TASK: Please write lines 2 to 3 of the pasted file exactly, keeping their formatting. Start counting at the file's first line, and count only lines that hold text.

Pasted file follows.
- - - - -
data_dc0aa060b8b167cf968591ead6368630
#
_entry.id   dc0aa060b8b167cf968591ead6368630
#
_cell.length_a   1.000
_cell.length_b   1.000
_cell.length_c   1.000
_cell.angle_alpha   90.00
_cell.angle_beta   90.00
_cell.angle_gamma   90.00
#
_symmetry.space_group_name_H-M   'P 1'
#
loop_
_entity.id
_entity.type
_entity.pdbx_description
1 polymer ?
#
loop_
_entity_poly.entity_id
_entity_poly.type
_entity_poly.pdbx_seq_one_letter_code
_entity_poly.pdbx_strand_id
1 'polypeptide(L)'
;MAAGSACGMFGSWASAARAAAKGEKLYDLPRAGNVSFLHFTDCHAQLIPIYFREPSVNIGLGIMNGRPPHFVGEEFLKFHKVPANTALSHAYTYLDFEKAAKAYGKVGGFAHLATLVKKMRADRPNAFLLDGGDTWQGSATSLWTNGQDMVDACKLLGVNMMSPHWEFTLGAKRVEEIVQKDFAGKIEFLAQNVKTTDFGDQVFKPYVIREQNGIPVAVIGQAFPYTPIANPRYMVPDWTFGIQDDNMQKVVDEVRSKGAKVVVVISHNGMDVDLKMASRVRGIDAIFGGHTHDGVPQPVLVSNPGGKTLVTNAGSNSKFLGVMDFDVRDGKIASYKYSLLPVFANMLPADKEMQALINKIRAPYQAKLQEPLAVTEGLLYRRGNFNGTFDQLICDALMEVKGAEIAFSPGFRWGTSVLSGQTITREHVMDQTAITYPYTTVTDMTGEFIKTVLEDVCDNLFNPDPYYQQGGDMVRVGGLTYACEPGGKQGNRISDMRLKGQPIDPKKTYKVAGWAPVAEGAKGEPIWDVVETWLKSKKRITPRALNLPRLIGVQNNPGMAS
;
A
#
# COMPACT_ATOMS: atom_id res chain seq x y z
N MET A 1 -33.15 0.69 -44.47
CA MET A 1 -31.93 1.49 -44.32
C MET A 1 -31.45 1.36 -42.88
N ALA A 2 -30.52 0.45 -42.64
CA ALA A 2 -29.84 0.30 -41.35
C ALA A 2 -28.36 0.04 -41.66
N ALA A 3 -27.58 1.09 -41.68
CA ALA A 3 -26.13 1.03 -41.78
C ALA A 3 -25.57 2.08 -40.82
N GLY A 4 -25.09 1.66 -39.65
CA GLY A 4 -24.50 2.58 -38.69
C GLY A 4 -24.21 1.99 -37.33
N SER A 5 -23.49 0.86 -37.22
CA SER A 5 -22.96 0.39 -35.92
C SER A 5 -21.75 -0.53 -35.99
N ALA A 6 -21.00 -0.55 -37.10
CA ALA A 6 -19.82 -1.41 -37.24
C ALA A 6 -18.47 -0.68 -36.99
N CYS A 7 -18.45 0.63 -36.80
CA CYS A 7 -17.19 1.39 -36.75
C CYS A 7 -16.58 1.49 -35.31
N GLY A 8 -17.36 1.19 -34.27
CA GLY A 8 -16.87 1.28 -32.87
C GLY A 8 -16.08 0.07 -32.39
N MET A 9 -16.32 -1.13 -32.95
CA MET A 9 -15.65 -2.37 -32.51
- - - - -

#
_entry.id   dc0aa060b8b167cf968591ead6368630